Understand that writing is a process. Whether crafting a simple social post, an email, or a white paper, the process involves thought, drafts, edits, and rewrites. Make sure to include a writing refresher course in the professional development plan you outline for yourself or your team. “John Doe and I are grateful for your invitation.” I’m sure you agree that these sentences are written correctly. Watch what happens when we add John Doe to the first-person pronoun. Misplacement of “I” and “me” in a sentence can make you seem less credible. Consider these sentences: Although I have written about this on several occasions over the years, the single grammar faux pas that I see in print almost as much as I hear in verbal exchanges involves confusion around subjects and objects. 7SHARESShareShareSharePrintMailGooglePinterestDiggRedditStumbleuponDeliciousBufferTumblr,Lorraine Ranalli Lorraine Ranalli is Chief Storyteller & Communications Director, as well as published author. Her most recent work, Impact: Deliver Effective, Meaningful, and Memorable Presentations, is a pocket book of public … Web: LorraineRanalli.com Details Grab a ruler and let’s diagram a sentence! Before you roll your eyes, read further. This is not to say that all businesspeople need to be professional writers or creative writers. Some basic grammar rules, however, seem to be turned upside-down and repeated so often that they are becoming normal. I wonder if this is a result of our tendency to trust what we see in print. Either way, it is always a good idea to keep a grammar reference guide handy and to subscribe to a credible grammar publication for continual edification. I share a few at the end of this brief article. In the immortal words of Columbo, just one more thing… Thanks to online networking, more businesspeople are writing more frequently than just a decade ago. Most of us are conscientious about the content we make public but how many of us take time to consider the way we structure our social posts and emails? How conscious are we about grammar? No harm there, right? The first-person pronoun, whether compounded or not, is always “I” as the subject of a sentence and “me” as the object of a sentence. It is correct to say, “Your invitation surprised John Doe and me.” If as a child you recall being corrected when you said, “John and me,” it was likely because the duo was the subject of a sentence rather than the object. This is why it is important to understand the parts of a sentence. Time spent diagramming sentences in the sixth grade was not wasted after all. No need to worry if you can no longer find your old notebooks. We have access at our fingertips to a bevy of excellent resources. Here are a few of my go-to grammar/writing sites: While it is widely accepted that social media is casual, the difference between colloquialisms and incorrect grammar is usually obvious, and the latter could chip at your professional credibility. “I am grateful for your invitation.”“Your invitation surprised me.” · Grammar Book· Grammar Girl (aka Quick and Dirty Tips)· The Purdue Writing Lab The problem comes when the compound subject becomes a compound object. Just as “Your invitation surprised I” sounds and is incorrect, so too is “Your invitation surprised John Doe and I” yet this mistake is rampant.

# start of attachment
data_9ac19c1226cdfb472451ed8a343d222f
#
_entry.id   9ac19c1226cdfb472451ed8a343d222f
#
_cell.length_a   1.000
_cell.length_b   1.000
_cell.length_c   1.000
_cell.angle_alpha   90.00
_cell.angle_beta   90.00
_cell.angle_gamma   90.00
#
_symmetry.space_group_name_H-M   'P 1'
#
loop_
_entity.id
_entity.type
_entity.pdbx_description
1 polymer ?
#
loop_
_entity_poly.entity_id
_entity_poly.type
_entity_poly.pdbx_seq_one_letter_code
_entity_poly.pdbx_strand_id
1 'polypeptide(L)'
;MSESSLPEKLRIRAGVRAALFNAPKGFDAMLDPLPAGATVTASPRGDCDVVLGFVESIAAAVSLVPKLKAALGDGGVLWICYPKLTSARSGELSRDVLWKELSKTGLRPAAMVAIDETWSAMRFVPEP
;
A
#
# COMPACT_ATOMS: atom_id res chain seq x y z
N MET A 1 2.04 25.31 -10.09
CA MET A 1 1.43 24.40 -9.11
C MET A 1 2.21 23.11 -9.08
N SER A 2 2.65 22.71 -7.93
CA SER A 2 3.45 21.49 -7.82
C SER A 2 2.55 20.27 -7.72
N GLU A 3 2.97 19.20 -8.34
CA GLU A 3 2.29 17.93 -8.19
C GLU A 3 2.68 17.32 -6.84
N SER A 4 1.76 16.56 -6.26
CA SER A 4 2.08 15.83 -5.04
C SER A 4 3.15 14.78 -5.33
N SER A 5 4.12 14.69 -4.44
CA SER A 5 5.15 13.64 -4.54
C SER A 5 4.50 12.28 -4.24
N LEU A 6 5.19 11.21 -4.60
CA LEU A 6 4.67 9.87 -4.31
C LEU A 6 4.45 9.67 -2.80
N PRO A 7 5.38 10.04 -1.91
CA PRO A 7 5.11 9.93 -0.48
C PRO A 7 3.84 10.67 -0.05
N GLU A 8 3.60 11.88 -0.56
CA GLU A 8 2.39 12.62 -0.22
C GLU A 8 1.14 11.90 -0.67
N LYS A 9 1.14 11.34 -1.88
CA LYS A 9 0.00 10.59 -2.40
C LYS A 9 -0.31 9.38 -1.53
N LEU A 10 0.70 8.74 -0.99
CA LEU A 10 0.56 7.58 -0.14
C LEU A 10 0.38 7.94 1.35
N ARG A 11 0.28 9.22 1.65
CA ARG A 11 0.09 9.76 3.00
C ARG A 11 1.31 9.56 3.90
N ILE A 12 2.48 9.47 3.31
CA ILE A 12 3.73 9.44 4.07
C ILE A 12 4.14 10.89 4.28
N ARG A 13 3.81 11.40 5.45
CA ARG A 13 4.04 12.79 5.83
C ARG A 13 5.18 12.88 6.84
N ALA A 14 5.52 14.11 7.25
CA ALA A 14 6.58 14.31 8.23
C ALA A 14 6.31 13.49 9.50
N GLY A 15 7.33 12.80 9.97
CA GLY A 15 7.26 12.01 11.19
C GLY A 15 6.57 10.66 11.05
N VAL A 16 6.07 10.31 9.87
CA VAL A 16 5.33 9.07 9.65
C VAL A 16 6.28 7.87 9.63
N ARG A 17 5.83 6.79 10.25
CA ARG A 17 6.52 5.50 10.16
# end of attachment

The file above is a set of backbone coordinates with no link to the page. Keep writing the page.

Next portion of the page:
As I sit here, in day whatever of social distancing, I have decided to share some things I think I think. My apologies to Peter King.This is not the “new normal”. It is the current reality, and it sucks. But to get to the “new normal” we must go through this social distancing to impede the spread of the coronavirus.Credit unions are a PEOPLE business. Now is the time to live, breathe and execute upon that core tenet. The current focus for credit union leaders – hell, everyone – must be people. Profits, new products, loan growth, mergers, vacations, concerts, sports will be there eventually. Will your family, friends, internal members (employees) and external members? Care for them now so they will return, more devoted than ever.NCUA must recognize the abnormality of the current situation and adjust their exams, criteria and responses accordingly.Boy, I miss sports.People are great. There are at least 10 examples of the power of human spirit for every example of bad behavior.People appreciate that you care enough to check on and think of them.This current reality should not alter the strategic vison/plan. An actual strategic vision will not be altered by short term events. However, unless you are Nostradamus, the business or operational plan has been shredded. These short-term, tactical plans determine the how and when the overall strategy is achieved. The strategic plan is the why of the business, not the how or when.We need to take advantage and learn from this time of working from home and expanded video interfacing to enhance future service deliveries and internal operations.Extra attention must be focused on IT security. The added work from home access and external communications create additional vulnerabilities.I wish all merchants accepted contactless cards and Apple Pay.It will feel great to go to a crowded restaurant to eat, drink and be merry with family and friends.Stay safe my friends. 1SHARESShareShareSharePrintMailGooglePinterestDiggRedditStumbleuponDeliciousBufferTumblr,David Clendaniel David Clendaniel is an inspirational and strategic leader that translates business strategies into programs and products to improve the quality of life for members, employees, and community. After being raised … Web: www.dclendaniel.com Details